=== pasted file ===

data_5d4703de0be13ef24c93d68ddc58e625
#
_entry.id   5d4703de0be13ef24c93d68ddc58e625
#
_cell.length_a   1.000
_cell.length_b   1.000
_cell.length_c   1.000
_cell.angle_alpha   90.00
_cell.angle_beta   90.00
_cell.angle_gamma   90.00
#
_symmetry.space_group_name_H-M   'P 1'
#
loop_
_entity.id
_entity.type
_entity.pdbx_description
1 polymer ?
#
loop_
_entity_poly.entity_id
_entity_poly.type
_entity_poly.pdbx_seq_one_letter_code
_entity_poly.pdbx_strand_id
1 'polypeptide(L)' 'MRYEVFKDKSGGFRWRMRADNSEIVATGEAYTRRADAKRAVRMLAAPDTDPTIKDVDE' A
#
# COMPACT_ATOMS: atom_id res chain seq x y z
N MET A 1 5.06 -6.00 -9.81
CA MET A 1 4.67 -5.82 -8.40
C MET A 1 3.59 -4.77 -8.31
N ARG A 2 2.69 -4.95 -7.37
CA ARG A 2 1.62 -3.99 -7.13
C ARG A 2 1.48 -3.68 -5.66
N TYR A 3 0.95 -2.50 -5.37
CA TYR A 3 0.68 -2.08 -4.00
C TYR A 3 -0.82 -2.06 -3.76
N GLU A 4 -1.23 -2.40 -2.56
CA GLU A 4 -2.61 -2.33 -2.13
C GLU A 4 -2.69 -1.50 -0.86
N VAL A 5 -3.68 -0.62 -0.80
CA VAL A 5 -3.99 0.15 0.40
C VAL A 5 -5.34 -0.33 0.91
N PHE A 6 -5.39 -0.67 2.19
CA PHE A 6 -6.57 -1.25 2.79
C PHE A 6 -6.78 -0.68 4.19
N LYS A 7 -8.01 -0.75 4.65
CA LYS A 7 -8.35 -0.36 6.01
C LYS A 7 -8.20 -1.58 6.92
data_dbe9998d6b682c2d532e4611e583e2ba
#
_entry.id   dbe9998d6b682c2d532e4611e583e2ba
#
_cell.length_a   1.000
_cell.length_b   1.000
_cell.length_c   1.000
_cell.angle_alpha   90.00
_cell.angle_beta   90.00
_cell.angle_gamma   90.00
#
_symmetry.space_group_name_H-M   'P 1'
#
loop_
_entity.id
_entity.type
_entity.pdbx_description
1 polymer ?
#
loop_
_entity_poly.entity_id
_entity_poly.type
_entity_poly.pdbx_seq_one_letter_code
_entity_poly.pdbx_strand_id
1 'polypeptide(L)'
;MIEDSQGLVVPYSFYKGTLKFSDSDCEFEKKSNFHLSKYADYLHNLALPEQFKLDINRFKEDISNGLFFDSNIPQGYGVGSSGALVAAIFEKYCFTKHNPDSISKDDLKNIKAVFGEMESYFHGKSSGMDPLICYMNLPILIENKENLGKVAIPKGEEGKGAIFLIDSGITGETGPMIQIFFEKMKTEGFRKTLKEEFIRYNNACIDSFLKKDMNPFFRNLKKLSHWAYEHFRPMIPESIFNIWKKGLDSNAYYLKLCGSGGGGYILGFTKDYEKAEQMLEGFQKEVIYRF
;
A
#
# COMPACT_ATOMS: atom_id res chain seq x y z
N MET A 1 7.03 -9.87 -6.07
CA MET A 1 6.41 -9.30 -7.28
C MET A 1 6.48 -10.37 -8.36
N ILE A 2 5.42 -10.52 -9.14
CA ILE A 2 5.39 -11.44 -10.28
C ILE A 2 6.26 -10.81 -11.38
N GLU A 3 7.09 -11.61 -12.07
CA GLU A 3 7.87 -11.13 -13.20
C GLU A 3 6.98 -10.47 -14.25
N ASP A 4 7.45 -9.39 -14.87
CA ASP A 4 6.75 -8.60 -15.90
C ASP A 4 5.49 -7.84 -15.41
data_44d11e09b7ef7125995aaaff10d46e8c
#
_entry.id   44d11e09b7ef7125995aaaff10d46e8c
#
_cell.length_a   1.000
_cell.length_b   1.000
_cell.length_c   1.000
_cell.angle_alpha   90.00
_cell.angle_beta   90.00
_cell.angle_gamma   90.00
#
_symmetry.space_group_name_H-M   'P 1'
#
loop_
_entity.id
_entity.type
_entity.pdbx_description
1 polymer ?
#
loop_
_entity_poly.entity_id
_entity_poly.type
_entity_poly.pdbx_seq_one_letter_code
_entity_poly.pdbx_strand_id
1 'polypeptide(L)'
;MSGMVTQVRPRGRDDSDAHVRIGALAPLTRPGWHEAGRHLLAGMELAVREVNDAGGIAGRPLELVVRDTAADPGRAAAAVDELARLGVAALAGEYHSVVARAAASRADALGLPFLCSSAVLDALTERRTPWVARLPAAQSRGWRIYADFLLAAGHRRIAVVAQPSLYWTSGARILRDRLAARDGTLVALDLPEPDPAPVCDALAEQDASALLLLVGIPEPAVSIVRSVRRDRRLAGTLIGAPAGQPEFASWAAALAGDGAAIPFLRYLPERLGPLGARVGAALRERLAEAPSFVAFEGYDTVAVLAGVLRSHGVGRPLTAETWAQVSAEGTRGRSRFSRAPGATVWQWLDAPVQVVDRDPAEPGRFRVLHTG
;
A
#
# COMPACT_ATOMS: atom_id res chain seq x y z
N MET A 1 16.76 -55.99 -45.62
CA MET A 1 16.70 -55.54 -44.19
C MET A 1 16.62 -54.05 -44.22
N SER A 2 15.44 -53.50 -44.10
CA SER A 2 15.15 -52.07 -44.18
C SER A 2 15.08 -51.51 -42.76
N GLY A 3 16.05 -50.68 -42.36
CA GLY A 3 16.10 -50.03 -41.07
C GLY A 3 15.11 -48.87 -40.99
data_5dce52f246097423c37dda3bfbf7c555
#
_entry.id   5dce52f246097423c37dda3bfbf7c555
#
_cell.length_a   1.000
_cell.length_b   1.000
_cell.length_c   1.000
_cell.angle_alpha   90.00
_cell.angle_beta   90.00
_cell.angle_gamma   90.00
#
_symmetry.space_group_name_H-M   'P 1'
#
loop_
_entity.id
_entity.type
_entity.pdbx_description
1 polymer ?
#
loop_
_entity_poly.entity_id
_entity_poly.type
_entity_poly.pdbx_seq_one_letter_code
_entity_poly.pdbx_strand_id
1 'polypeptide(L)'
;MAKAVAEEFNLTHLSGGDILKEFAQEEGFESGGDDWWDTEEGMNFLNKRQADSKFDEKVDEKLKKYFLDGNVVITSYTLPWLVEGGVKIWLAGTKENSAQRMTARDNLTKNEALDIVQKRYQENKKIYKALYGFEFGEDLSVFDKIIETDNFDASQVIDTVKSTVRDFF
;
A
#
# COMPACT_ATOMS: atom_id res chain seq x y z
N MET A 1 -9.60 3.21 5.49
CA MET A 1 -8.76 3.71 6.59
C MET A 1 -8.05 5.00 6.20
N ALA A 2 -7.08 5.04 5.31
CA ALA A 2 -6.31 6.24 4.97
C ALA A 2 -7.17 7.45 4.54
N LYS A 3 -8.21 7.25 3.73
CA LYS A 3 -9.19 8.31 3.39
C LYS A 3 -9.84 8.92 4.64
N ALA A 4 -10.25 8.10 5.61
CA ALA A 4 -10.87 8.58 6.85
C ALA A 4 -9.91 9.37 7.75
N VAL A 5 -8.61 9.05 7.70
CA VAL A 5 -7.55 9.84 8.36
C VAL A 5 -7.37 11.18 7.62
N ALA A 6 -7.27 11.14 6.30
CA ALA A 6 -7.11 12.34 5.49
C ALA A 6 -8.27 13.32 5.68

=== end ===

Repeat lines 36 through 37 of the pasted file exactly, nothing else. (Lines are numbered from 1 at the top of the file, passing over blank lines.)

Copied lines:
C TYR A 3 -0.82 -2.06 -3.76
N GLU A 4 -1.23 -2.40 -2.56